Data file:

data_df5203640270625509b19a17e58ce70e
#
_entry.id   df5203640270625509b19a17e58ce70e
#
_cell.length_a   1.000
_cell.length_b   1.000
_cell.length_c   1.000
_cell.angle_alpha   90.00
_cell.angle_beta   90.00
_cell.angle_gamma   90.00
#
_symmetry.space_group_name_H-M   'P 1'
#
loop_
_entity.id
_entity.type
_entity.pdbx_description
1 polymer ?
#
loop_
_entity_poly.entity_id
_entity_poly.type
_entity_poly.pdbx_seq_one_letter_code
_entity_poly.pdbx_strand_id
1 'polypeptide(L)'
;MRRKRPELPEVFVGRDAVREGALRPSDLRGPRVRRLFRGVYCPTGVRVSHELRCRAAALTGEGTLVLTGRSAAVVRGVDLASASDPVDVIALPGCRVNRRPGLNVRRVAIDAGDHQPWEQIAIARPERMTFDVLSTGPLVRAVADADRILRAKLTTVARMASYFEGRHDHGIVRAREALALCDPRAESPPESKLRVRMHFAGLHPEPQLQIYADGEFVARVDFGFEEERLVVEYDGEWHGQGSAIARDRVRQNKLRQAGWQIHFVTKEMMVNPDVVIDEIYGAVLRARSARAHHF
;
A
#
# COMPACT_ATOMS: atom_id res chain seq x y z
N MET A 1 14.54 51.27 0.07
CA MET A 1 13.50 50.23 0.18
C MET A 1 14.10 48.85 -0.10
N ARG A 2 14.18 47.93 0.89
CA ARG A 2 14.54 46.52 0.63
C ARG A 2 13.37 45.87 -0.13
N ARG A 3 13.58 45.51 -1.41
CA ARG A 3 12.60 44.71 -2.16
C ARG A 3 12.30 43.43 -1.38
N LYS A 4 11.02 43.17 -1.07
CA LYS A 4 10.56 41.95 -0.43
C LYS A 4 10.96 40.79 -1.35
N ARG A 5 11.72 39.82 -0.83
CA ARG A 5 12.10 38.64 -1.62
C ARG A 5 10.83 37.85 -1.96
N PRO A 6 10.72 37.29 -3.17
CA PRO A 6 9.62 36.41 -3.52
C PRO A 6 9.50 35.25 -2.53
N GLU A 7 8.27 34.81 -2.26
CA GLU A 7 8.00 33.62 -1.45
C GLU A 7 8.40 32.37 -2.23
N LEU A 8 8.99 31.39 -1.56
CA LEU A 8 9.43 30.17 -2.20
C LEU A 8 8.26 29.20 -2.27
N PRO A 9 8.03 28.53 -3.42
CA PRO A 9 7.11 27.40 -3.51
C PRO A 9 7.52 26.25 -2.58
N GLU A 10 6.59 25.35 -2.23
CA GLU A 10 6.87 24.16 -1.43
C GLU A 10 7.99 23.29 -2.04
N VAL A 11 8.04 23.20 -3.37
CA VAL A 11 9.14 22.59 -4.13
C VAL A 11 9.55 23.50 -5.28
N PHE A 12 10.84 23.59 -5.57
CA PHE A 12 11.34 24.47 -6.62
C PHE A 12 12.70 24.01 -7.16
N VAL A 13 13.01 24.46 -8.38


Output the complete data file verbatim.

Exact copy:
data_df5203640270625509b19a17e58ce70e
#
_entry.id   df5203640270625509b19a17e58ce70e
#
_cell.length_a   1.000
_cell.length_b   1.000
_cell.length_c   1.000
_cell.angle_alpha   90.00
_cell.angle_beta   90.00
_cell.angle_gamma   90.00
#
_symmetry.space_group_name_H-M   'P 1'
#
loop_
_entity.id
_entity.type
_entity.pdbx_description
1 polymer ?
#
loop_
_entity_poly.entity_id
_entity_poly.type
_entity_poly.pdbx_seq_one_letter_code
_entity_poly.pdbx_strand_id
1 'polypeptide(L)'
;MRRKRPELPEVFVGRDAVREGALRPSDLRGPRVRRLFRGVYCPTGVRVSHELRCRAAALTGEGTLVLTGRSAAVVRGVDLASASDPVDVIALPGCRVNRRPGLNVRRVAIDAGDHQPWEQIAIARPERMTFDVLSTGPLVRAVADADRILRAKLTTVARMASYFEGRHDHGIVRAREALALCDPRAESPPESKLRVRMHFAGLHPEPQLQIYADGEFVARVDFGFEEERLVVEYDGEWHGQGSAIARDRVRQNKLRQAGWQIHFVTKEMMVNPDVVIDEIYGAVLRARSARAHHF
;
A
#
# COMPACT_ATOMS: atom_id res chain seq x y z
N MET A 1 14.54 51.27 0.07
CA MET A 1 13.50 50.23 0.18
C MET A 1 14.10 48.85 -0.10
N ARG A 2 14.18 47.93 0.89
CA ARG A 2 14.54 46.52 0.63
C ARG A 2 13.37 45.87 -0.13
N ARG A 3 13.58 45.51 -1.41
CA ARG A 3 12.60 44.71 -2.16
C ARG A 3 12.30 43.43 -1.38
N LYS A 4 11.02 43.17 -1.07
CA LYS A 4 10.56 41.95 -0.43
C LYS A 4 10.96 40.79 -1.35
N ARG A 5 11.72 39.82 -0.83
CA ARG A 5 12.10 38.64 -1.62
C ARG A 5 10.83 37.85 -1.96
N PRO A 6 10.72 37.29 -3.17
CA PRO A 6 9.62 36.41 -3.52
C PRO A 6 9.50 35.25 -2.53
N GLU A 7 8.27 34.81 -2.26
CA GLU A 7 8.00 33.62 -1.45
C GLU A 7 8.40 32.37 -2.23
N LEU A 8 8.99 31.39 -1.56
CA LEU A 8 9.43 30.17 -2.20
C LEU A 8 8.26 29.20 -2.27
N PRO A 9 8.03 28.53 -3.42
CA PRO A 9 7.11 27.40 -3.51
C PRO A 9 7.52 26.25 -2.58
N GLU A 10 6.59 25.35 -2.23
CA GLU A 10 6.87 24.16 -1.43
C GLU A 10 7.99 23.29 -2.04
N VAL A 11 8.04 23.20 -3.37
CA VAL A 11 9.14 22.59 -4.13
C VAL A 11 9.55 23.50 -5.28
N PHE A 12 10.84 23.59 -5.57
CA PHE A 12 11.34 24.47 -6.62
C PHE A 12 12.70 24.01 -7.16
N VAL A 13 13.01 24.46 -8.38